Thanks to the pioneering efforts of Rebeka Khatun and Sukhjan Begum, from Dapna village in Jhenidah's Kaliganj upazila, around 2,000 local women and girls are becoming self-reliant by producing earthworm rich vermicompost fertiliser. Rebeka and Sukhjan initially participated in training on the subject provided by Japan-based non-government organisation Hunger Free World, before motivating other village women to take up the activity as well.
“Vermicompost has ended my poverty,” says Rebeka. “I used to sell gold ornaments door-to-door. Then one day a housewife assumed I was a beggar asking for alms. It made me so ashamed I decided to find something else. When I met SM Shahin, in-charge of the Hunger Free World project, I found what I was looking for.”
“I once collected paddy from rat holes to feed my family,” recalls Sukhjan, “My husband was reluctant to work. I helped other people embroider nakshi kantha bedcovers for a small income. I sold puffed rice door-to-door. That was before I discovered the potential of vermicompost.”
The women started to produce their own vermicompost in 2005. “Nowadays I have 100 pots producing fertiliser in 16 village households,” says Rebeka. “I sell 20 maunds of fertiliser per month for Tk 8,000, with another Tk 10,000 per month earned from selling worms. We now have a brick home. We installed a tube well, built a sanitary latrine and a cowshed for my three cows, as well as a biogas plant. From vermiculture income I have also purchased 14 decimals and taken one bigha of land on lease.”
“All 97 of the households in the village now produce vermicompost,” says Sukhjan. “I maintain 200 pots in five households. My monthly income is around Tk 15,000, which has enabled me to increase my assets and improve my family's living standard.”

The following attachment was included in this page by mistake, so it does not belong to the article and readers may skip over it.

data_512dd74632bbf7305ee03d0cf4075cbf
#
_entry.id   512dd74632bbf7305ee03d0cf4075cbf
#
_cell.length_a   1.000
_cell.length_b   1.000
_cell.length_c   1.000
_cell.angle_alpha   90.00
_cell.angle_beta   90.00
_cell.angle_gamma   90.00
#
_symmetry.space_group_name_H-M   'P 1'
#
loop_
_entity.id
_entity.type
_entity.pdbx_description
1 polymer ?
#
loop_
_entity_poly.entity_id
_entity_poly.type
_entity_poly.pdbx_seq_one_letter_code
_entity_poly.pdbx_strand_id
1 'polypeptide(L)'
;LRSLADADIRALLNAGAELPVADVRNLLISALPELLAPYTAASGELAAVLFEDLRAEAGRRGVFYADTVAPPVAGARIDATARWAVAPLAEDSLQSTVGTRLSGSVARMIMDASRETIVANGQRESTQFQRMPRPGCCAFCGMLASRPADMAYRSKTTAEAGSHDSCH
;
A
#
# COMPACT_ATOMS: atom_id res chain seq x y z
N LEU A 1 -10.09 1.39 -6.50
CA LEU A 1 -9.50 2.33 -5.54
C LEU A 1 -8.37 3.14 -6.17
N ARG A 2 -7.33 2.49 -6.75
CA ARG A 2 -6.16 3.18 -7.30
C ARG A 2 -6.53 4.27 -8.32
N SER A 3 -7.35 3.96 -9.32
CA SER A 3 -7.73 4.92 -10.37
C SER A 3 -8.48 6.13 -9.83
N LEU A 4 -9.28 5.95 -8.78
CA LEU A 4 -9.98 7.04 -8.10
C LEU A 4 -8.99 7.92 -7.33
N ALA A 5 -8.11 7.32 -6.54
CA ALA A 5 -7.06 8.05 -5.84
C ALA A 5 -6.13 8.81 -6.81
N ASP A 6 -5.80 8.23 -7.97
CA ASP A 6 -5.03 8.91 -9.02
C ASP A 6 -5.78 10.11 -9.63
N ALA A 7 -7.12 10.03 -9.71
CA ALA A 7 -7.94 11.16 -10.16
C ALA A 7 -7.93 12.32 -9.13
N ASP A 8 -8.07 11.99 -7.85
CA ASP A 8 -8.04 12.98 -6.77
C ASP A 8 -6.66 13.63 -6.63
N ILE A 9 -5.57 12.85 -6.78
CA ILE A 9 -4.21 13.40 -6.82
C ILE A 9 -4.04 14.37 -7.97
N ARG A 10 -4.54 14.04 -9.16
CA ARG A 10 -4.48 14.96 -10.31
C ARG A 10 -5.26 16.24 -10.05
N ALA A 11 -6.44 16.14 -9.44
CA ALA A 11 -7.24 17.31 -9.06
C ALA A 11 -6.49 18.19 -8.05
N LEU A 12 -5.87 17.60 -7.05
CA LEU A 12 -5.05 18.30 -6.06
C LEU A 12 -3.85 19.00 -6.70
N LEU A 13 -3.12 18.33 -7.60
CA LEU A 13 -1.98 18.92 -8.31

Neighbour Sonabhan Khatun meanwhile anticipates a monthly income of around Tk 12,000 from her vermicompost business. Vermiculture has made her solvent, she says.
“Most of Dapna's women are involved with vermicompost production,” notes an official at the upazila agriculture office. “Worms are sold at Tk 1500 per kilogram, while the fertiliser fetches Tk 10 per kilogram. Many of the women are now leading solvent lives.”
The women of the village have also formed a savings association with income from vermiculture, where they each deposit a portion of monthly earnings. The combined savings currently amount to Tk 3 lakhs, which is used to fund loans for members and to contribute to the education costs of village students from the poorest families.
Farmers have proved supportive. “Their organic fertiliser is more effective than chemical ones. It doesn't harm our soil, which then retains fertility for much longer,” says farmer Altaf Hossain of nearby Neamotpur village. Environmentally-friendly vermicompost is currently the fertiliser of choice for around 60% of farmers in the area.
“The women with vermiculture experience also provide training for others,” notes Hunger Free World's SM Shahin. “An organic farming training centre has been established at Agmundia village in Raigram union for the purpose.”
In recognition of Dapna's burgeoning vermiculture industry, on 4 January 2017 Khulna's deputy commissioner visited the village to observe their success.